by Herman Manson (@marklives) John Maeda (@johnmaeda) describes himself as a “humanist technologist.” Through his love for art and technology, and his belief that together they can advance technology that acknowledges our humanity, Maeda has emerged as an important thinker in our approach to both.
Formerly a professor at the Massachusetts Institute of Technology he has published five books including The Laws of Simplicity (2006) and is an acknowledged artist and graphic designer. Maeda also sits on the board of ad agency Wieden+Kennedy amongst others.
Maeda is visiting South Africa as a speaker at the annual Design Indaba conference taking place Feb 27 – March 1. MarkLives spoke to him prior to his arrival in South Africa.
Tell me more about the importance of being a “humanist technologist.”
I consider myself a humanist technologist – which is how I describe caring about the nature of being human, and the nature of technology, and reconciling those. It’s important because today it’s technology that connects people, but it’s people that matter. Design is key in that reconciliation.
How can we carry over our need for simpler, more tactile experiences, to a digitised environment?
The Web is a technology that would have no meaning without the context of human expression. Computers should be a more emotional experience. When people say imperfect, they may be thinking “flawed.” When I consider the term imperfect, to me it means that something has more taste – like an older building. When something is brand new there is little feeling, no taste. It’s perfect—but it does not feel real.
This tactile experience, this feeling, must carry over to the digitized environment for that environment to connect with humans. Technology is wonderful, but we’ve been stuck in an infinite loop. We can look to design to understand the power of this technology – which lies within the relationship between form and content. It takes the possibilities to the next level – ironically, back to humanity. Artistic and design thinking and practice – grounded in humanity and dirty hands – gives technology the nuance, depth, and texture it lacks.
What opportunities exist for greater collaboration between art (and artists) and technology (and technologists) and how can it impact on the work they create?
Collaboration potential abounds. All it takes is creativity and imagination to see where and how they intersect, where the sum effect can become even greater than the parts. For the past several years, I have been arguing that we need to add the “A” for Art to turn STEM to STEAM. Art and design are needed to maintain economic competitiveness in this new century, and to generate new innovations.
STEAM is gaining traction as a movement in U.S. government and research circles as well. A U.S. House Resolution, introduced by Representative Jim Langevin “Expresses the sense of the House of Representatives that adding art and design into federal programs that target Science, Technology, Engineering and Math (STEM) fields, encourages innovation and economic growth in the US.”
Culturally speaking, there’s been a disconnect between art and technology that is dissipating. Twenty years ago when I was talking about software as art to museum folks, they ran me out of their houses (literally). Now, institutions like the Guggenheim may hold a symposium on software as art, and we think nothing of it. Gradually, change is happening.
Our Digital + Media program at RISD takes a conceptual approach to using technology as a creative medium. The students’ work is deeply varied. As an example, student Sang Un Jeon (DM 2013) is both an artist and designer, who performs social network and media reflection in unexpected material forms. He recently created a visualization of the Internet itself as a city, in the form of a keyboard. Also, Clement Valla, a RISD alum who now teaches in the department, did something last year that was a new and different intersection between art and technology: Postcards from Google Earth.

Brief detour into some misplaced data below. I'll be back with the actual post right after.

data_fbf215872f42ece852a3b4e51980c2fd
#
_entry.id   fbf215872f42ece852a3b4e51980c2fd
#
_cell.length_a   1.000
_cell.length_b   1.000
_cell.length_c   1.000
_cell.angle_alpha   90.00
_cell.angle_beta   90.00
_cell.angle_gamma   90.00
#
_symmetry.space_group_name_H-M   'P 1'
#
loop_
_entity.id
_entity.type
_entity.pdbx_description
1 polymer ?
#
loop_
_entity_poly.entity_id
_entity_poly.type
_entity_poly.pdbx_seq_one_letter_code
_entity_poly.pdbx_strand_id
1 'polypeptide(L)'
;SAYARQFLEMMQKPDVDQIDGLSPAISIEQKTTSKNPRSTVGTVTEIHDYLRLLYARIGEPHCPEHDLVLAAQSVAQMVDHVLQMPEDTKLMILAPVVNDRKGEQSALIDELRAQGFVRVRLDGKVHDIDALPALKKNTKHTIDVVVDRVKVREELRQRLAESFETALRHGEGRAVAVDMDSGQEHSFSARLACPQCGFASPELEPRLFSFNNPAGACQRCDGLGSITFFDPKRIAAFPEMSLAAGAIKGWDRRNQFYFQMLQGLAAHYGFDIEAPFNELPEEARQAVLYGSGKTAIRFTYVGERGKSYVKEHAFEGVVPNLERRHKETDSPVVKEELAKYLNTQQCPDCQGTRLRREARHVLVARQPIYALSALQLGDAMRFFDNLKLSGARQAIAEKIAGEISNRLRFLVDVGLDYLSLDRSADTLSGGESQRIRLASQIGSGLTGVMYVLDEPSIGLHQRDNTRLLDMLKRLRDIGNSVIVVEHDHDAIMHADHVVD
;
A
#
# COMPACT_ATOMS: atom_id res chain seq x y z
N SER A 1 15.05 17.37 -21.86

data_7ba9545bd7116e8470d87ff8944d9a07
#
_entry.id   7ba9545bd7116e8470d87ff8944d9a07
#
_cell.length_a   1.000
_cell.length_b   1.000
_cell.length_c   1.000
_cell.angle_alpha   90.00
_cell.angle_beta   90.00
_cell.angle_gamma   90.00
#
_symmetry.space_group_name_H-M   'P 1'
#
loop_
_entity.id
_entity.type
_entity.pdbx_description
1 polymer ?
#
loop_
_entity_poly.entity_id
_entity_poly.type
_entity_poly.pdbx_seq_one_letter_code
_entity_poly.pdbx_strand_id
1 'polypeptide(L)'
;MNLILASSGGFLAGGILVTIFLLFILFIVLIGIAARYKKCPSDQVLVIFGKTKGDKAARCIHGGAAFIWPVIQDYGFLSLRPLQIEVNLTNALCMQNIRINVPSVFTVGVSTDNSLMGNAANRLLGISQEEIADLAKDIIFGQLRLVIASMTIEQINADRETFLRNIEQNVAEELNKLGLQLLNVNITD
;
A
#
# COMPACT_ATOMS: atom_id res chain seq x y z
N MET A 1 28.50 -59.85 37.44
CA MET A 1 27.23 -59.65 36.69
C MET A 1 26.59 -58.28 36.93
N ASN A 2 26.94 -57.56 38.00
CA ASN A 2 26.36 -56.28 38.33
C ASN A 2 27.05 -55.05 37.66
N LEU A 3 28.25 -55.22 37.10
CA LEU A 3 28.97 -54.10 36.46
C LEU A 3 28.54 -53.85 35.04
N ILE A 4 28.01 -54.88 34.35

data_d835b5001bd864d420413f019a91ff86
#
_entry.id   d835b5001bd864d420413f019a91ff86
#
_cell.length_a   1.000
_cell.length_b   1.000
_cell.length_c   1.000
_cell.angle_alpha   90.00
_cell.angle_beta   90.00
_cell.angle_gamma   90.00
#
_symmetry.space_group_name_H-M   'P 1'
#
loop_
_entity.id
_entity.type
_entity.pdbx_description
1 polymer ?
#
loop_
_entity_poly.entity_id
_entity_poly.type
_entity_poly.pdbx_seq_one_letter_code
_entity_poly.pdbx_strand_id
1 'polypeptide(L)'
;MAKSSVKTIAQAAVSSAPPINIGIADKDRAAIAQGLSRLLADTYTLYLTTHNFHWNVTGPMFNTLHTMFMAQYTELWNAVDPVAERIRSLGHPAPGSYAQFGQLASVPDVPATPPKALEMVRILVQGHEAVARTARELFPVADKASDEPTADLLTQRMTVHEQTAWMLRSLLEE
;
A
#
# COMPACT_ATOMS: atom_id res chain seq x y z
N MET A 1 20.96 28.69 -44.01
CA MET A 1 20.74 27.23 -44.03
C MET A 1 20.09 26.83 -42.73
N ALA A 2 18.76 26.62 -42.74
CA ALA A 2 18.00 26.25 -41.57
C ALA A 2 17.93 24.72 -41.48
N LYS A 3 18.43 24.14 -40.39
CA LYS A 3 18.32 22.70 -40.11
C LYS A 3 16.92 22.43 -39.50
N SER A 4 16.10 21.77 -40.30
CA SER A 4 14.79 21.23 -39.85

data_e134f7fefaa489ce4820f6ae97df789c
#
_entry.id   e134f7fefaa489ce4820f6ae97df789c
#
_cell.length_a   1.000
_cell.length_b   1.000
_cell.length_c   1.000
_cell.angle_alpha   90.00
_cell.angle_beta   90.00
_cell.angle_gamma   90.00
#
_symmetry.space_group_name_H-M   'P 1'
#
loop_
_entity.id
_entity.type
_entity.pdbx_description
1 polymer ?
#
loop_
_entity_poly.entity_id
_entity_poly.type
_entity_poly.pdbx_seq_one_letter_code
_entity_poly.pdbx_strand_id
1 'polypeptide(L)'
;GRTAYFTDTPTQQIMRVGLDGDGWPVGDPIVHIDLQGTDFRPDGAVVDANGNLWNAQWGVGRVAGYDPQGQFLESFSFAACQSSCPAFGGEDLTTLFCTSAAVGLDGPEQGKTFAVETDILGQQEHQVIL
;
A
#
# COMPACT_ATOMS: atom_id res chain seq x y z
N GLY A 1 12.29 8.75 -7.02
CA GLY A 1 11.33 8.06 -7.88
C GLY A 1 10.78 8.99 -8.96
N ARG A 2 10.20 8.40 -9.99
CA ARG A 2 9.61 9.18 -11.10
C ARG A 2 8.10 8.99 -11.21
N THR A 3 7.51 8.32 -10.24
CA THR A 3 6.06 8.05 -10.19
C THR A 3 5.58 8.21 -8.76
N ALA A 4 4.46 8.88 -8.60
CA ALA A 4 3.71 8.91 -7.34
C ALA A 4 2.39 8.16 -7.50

Last year in Wired you wrote “Design is no longer the killer differentiator”. What is then?
Art. It goes beyond the technology, beyond the design, and speaks to us as humans. Design can be used to communicate complex information, visualize huge data sets – and then the artistic approach takes it one step further to make us care enough to do something about it. Scientific data shows global warming. But how do we get people to care? Art. The critical thinking of artists and designers when added to STEM leads to new discovery, innovation and action.
How would you describe your leadership style and what do you think are the keys to effective leadership.
I would describe it as “Creative leadership.” The traditional organizational hierarchy has been disrupted, and has been replaced with what I call a “heterarchy,” where power resides everywhere. It can sometimes be awkward. Traditional leaders wants to be right, to avoid mistakes. Creative leaders hope to be right, to learn from mistakes. It’s an ambiguous space, and artists and designers have a lot to teach us here. Leadership and connecting people in this new world, where anyone can “friend” the CEO, is really a design challenge of sorts. It’s the challenge of the leader to find connections, and design can help.
How can the arts be made relevant in such a socially unequal society as you find in South Africa?
Art gives us hope, it allows us to imagine beyond our constraints. Creativity and economic prosperity are bound, and if you are bold enough to have a vision and take risks, you can make a difference anywhere in the world.
We have examples on www.stemtosteam.org – case studies from RISD and beyond – of art and design combining with other disciplines to create social change and address global issues.
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